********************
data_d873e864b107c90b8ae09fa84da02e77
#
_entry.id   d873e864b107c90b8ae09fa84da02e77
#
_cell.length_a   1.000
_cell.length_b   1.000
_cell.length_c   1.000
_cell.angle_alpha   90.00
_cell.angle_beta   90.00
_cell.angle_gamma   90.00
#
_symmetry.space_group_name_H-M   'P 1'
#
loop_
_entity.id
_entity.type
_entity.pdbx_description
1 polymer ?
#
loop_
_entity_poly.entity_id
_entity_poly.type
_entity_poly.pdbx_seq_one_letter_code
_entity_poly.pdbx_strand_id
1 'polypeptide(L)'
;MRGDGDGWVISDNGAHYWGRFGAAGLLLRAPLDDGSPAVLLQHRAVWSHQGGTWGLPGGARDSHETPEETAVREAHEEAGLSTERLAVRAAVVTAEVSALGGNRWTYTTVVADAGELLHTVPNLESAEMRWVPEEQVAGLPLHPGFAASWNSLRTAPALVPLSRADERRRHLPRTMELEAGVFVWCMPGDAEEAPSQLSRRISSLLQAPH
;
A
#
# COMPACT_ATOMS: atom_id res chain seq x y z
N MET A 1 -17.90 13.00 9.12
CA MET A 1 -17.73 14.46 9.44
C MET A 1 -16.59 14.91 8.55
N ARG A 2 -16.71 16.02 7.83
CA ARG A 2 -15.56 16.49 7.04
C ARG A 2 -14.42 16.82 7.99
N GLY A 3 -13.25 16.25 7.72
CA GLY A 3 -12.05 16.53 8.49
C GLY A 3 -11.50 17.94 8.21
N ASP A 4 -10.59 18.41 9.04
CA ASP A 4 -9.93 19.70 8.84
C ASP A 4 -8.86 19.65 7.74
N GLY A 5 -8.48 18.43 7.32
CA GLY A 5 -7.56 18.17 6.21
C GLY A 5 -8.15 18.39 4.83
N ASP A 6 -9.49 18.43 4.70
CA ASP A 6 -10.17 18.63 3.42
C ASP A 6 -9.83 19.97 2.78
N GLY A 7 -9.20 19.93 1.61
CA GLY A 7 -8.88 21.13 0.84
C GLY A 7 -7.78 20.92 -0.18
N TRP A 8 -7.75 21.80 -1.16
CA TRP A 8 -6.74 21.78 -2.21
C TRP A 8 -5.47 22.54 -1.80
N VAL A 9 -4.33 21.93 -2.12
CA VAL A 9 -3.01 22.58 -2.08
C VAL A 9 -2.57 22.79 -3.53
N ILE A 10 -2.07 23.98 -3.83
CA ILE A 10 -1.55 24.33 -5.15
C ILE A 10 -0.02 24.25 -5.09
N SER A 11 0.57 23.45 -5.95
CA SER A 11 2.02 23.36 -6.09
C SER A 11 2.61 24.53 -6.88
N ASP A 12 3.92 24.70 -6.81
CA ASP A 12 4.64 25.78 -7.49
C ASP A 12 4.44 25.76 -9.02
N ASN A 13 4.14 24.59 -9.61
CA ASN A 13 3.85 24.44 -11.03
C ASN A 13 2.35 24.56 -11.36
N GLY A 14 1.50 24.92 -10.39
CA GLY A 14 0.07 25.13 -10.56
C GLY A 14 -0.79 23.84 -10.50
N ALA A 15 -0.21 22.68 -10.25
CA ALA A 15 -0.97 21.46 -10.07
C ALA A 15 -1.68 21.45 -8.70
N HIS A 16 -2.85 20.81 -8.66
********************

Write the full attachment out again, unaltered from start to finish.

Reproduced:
data_d873e864b107c90b8ae09fa84da02e77
#
_entry.id   d873e864b107c90b8ae09fa84da02e77
#
_cell.length_a   1.000
_cell.length_b   1.000
_cell.length_c   1.000
_cell.angle_alpha   90.00
_cell.angle_beta   90.00
_cell.angle_gamma   90.00
#
_symmetry.space_group_name_H-M   'P 1'
#
loop_
_entity.id
_entity.type
_entity.pdbx_description
1 polymer ?
#
loop_
_entity_poly.entity_id
_entity_poly.type
_entity_poly.pdbx_seq_one_letter_code
_entity_poly.pdbx_strand_id
1 'polypeptide(L)'
;MRGDGDGWVISDNGAHYWGRFGAAGLLLRAPLDDGSPAVLLQHRAVWSHQGGTWGLPGGARDSHETPEETAVREAHEEAGLSTERLAVRAAVVTAEVSALGGNRWTYTTVVADAGELLHTVPNLESAEMRWVPEEQVAGLPLHPGFAASWNSLRTAPALVPLSRADERRRHLPRTMELEAGVFVWCMPGDAEEAPSQLSRRISSLLQAPH
;
A
#
# COMPACT_ATOMS: atom_id res chain seq x y z
N MET A 1 -17.90 13.00 9.12
CA MET A 1 -17.73 14.46 9.44
C MET A 1 -16.59 14.91 8.55
N ARG A 2 -16.71 16.02 7.83
CA ARG A 2 -15.56 16.49 7.04
C ARG A 2 -14.42 16.82 7.99
N GLY A 3 -13.25 16.25 7.72
CA GLY A 3 -12.05 16.53 8.49
C GLY A 3 -11.50 17.94 8.21
N ASP A 4 -10.59 18.41 9.04
CA ASP A 4 -9.93 19.70 8.84
C ASP A 4 -8.86 19.65 7.74
N GLY A 5 -8.48 18.43 7.32
CA GLY A 5 -7.56 18.17 6.21
C GLY A 5 -8.15 18.39 4.83
N ASP A 6 -9.49 18.43 4.70
CA ASP A 6 -10.17 18.63 3.42
C ASP A 6 -9.83 19.97 2.78
N GLY A 7 -9.20 19.93 1.61
CA GLY A 7 -8.88 21.13 0.84
C GLY A 7 -7.78 20.92 -0.18
N TRP A 8 -7.75 21.80 -1.16
CA TRP A 8 -6.74 21.78 -2.21
C TRP A 8 -5.47 22.54 -1.80
N VAL A 9 -4.33 21.93 -2.12
CA VAL A 9 -3.01 22.58 -2.08
C VAL A 9 -2.57 22.79 -3.53
N ILE A 10 -2.07 23.98 -3.83
CA ILE A 10 -1.55 24.33 -5.15
C ILE A 10 -0.02 24.25 -5.09
N SER A 11 0.57 23.45 -5.95
CA SER A 11 2.02 23.36 -6.09
C SER A 11 2.61 24.53 -6.88
N ASP A 12 3.92 24.70 -6.81
CA ASP A 12 4.64 25.78 -7.49
C ASP A 12 4.44 25.76 -9.02
N ASN A 13 4.14 24.59 -9.61
CA ASN A 13 3.85 24.44 -11.03
C ASN A 13 2.35 24.56 -11.36
N GLY A 14 1.50 24.92 -10.39
CA GLY A 14 0.07 25.13 -10.56
C GLY A 14 -0.79 23.84 -10.50
N ALA A 15 -0.21 22.68 -10.25
CA ALA A 15 -0.97 21.46 -10.07
C ALA A 15 -1.68 21.45 -8.70
N HIS A 16 -2.85 20.81 -8.66